Rising House Prices: What Do They Mean For The Equity Release Sector?

Gareth Ware ‐ Senior Comms & Editorial Executive

Published on 14th June 2021

Rising House Prices: What Do They Mean For The Equity Release Sector?

With the days getting brighter and restrictions getting ever looser, there's a lot to be positive about at present as far as the wider world is concerned. The knock‐on effect is that people are increasingly (albeit gradually) experiencing greater freedom and a sense of returning normality ‐ as evidenced by the surge of domestic holiday bookings ‐ and perhaps a greater willingness to begin making those major life decisions they felt they had to defer on account of the pandemic.

Current conditions and the knock‐on for over‐55s

One thing that certainly hasn't paused for breath over the past year has been the property market, which has surged over the course of the pandemic as a result of the ongoing stamp duty holiday and people have started reassessing priorities (i.e. do they need to live in the city? Do they need to be near the office anymore?) The ‘race for space’ took hold as people have increasingly sought properties with gardens and outdoor areas and as a consequence, the average property price has risen by 10.9% and hit over £240,000. This is an increase of nearly £24,000 over the past 12 months and a rise from the sub‐£170,000 average seen ten years ago.

For over‐55 homeowners, this has manifested itself in a sharp quarter‐on‐quarter rise in available equity, with the total cumulative figure of £650.7bn representing a £50bn rise from Q4 2020. There has naturally been regional variance in this figure, with especially strong results in the South East as the average house price has risen to £345,000, equating to £125bn of available equity for that region alone, and working out at over £110,000 per household.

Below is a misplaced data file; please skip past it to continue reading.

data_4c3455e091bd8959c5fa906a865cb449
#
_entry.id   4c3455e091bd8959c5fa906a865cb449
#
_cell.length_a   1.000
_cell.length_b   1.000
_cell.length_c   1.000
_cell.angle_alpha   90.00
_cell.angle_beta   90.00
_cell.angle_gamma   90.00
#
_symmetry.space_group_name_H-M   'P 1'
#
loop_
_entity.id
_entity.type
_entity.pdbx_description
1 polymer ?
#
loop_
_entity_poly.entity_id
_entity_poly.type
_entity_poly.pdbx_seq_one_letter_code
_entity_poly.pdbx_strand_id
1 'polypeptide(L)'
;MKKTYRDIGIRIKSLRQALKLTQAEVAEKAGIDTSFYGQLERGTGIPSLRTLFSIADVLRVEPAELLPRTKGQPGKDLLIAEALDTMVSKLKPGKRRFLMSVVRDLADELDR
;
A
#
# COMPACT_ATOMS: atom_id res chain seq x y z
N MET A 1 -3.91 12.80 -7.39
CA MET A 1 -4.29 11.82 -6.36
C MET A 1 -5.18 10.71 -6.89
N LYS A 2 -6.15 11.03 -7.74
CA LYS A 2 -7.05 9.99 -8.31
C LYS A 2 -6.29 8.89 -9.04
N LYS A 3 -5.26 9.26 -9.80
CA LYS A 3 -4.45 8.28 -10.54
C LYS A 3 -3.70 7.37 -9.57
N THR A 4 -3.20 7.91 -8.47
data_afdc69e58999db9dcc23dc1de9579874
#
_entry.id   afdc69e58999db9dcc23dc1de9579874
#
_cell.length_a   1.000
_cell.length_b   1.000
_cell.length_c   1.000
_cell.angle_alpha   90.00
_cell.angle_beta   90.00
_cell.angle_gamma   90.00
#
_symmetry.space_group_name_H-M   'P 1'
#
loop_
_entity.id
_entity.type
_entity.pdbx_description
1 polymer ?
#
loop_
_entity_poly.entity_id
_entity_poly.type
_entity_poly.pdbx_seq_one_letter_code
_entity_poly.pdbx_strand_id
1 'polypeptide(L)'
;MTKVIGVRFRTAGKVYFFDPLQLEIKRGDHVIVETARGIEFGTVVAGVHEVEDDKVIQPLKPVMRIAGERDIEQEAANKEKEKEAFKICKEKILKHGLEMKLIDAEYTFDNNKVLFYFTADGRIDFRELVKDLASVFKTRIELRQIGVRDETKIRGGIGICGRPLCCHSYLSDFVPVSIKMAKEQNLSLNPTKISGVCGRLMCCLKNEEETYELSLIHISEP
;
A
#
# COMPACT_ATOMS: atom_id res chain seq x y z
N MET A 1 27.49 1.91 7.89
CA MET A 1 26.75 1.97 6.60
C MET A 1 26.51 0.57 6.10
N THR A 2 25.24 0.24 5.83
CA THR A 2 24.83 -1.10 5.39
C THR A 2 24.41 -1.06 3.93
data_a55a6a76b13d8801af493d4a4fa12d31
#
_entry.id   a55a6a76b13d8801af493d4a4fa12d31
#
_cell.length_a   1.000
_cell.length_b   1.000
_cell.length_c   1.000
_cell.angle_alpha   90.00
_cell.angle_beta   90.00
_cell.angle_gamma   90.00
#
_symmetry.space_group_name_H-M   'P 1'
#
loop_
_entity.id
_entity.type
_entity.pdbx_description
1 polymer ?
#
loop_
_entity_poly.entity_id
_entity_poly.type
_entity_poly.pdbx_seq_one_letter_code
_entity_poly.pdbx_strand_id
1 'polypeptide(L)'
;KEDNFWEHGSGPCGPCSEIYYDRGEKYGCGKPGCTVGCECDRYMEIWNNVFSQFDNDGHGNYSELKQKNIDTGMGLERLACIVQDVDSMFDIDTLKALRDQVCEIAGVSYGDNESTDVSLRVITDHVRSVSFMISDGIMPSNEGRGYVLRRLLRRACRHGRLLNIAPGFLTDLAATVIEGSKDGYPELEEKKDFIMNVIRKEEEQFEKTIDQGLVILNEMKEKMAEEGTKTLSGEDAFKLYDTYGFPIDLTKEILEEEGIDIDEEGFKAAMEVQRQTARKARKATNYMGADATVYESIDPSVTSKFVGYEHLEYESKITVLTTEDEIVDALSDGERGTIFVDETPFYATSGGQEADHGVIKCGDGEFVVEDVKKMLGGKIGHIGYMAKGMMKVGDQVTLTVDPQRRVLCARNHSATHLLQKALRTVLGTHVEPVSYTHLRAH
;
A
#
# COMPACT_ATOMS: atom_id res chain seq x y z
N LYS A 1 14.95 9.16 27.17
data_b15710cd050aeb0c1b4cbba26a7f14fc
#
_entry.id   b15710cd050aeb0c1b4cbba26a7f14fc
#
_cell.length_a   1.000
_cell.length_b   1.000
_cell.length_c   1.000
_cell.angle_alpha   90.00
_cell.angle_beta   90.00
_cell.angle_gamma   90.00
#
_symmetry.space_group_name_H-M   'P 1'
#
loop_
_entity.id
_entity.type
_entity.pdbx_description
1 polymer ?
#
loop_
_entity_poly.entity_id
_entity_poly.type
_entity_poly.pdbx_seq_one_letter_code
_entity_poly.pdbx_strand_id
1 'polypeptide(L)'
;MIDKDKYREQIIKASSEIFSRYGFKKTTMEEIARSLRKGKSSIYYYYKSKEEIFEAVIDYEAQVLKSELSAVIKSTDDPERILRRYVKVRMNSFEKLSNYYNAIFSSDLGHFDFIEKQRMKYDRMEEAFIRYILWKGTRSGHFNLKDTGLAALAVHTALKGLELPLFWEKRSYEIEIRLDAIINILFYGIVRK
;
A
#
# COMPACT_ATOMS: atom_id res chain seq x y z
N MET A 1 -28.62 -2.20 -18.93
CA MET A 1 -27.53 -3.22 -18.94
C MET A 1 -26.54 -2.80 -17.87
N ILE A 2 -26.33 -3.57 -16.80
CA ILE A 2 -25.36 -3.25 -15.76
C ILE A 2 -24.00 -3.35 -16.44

What does it mean for prospective and existing customers?

Among those taking out equity release, property is similarly playing a large role in their financial planning, with the proportion of people using equity release to fund property purchases increasing from 5% under pre‐pandemic conditions to 15% over the last 12 months. Again, this will likely be fuelled by a desire to take advantage of the stamp duty holiday.

And if those in later life aren't making the most of market conditions for their own ends, they'll most likely be using it to help family members (often to fund house purchases for younger generations). Indeed, this is listed by the Equity Release Council as a likely contributing factor for increasing average loan sizes in Q1 of this year, alongside rising available amounts thanks to current house price patterns, growing interest from wealthier customers with high‐value homes, and fewer customers releasing equity for smaller purchases ‐ such as holidays and cars ‐ as in the past.

Property prices and their role in market growth

The recent property trends have undoubtedly contributed to the market's continued resilience. Total amounts borrowed in Q1 of this year demonstrate a 7% year‐on‐year increase and overall patterns demonstrate a stronger market compared to prior lockdowns. Although while average amounts borrowed have shown a positive trajectory it's worth noting that the numbers of new customers cooled slightly compared to H2 last year.

However, the market has undoubtedly weathered the worst of the challenging trading conditions, and continues to sit in a strong position as the world begins to open up again. Property market trends will undoubtedly continue to shape market patterns in the near future ‐ be it loan amounts, customer willingness to release equity, or funds usage ‐ and it remains an important metric to monitor to continue gauging likely activity levels in the near future.

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